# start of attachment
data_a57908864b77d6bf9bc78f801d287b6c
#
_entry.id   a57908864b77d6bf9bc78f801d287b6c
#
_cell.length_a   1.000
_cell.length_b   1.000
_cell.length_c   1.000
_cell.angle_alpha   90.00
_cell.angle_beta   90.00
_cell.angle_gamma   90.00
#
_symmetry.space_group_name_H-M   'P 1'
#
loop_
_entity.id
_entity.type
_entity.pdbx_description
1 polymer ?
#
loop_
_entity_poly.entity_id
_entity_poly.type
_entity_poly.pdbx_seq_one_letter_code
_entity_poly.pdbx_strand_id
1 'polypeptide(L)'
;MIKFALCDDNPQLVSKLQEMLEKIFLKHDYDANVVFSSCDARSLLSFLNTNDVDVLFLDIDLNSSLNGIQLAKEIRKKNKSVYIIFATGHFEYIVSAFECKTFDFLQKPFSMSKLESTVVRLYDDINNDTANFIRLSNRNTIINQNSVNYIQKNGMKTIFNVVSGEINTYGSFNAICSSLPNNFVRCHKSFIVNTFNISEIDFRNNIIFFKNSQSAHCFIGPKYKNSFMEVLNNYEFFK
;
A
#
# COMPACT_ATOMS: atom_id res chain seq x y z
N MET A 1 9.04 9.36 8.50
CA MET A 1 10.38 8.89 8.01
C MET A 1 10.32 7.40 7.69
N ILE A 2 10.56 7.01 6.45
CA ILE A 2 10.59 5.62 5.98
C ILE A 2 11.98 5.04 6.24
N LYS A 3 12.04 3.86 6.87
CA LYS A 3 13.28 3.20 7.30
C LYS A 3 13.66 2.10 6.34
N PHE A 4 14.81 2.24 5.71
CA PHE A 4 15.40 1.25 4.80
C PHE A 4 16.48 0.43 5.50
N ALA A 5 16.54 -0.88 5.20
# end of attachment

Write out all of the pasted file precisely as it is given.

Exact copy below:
data_a57908864b77d6bf9bc78f801d287b6c
#
_entry.id   a57908864b77d6bf9bc78f801d287b6c
#
_cell.length_a   1.000
_cell.length_b   1.000
_cell.length_c   1.000
_cell.angle_alpha   90.00
_cell.angle_beta   90.00
_cell.angle_gamma   90.00
#
_symmetry.space_group_name_H-M   'P 1'
#
loop_
_entity.id
_entity.type
_entity.pdbx_description
1 polymer ?
#
loop_
_entity_poly.entity_id
_entity_poly.type
_entity_poly.pdbx_seq_one_letter_code
_entity_poly.pdbx_strand_id
1 'polypeptide(L)'
;MIKFALCDDNPQLVSKLQEMLEKIFLKHDYDANVVFSSCDARSLLSFLNTNDVDVLFLDIDLNSSLNGIQLAKEIRKKNKSVYIIFATGHFEYIVSAFECKTFDFLQKPFSMSKLESTVVRLYDDINNDTANFIRLSNRNTIINQNSVNYIQKNGMKTIFNVVSGEINTYGSFNAICSSLPNNFVRCHKSFIVNTFNISEIDFRNNIIFFKNSQSAHCFIGPKYKNSFMEVLNNYEFFK
;
A
#
# COMPACT_ATOMS: atom_id res chain seq x y z
N MET A 1 9.04 9.36 8.50
CA MET A 1 10.38 8.89 8.01
C MET A 1 10.32 7.40 7.69
N ILE A 2 10.56 7.01 6.45
CA ILE A 2 10.59 5.62 5.98
C ILE A 2 11.98 5.04 6.24
N LYS A 3 12.04 3.86 6.87
CA LYS A 3 13.28 3.20 7.30
C LYS A 3 13.66 2.10 6.34
N PHE A 4 14.81 2.24 5.71
CA PHE A 4 15.40 1.25 4.80
C PHE A 4 16.48 0.43 5.50
N ALA A 5 16.54 -0.88 5.20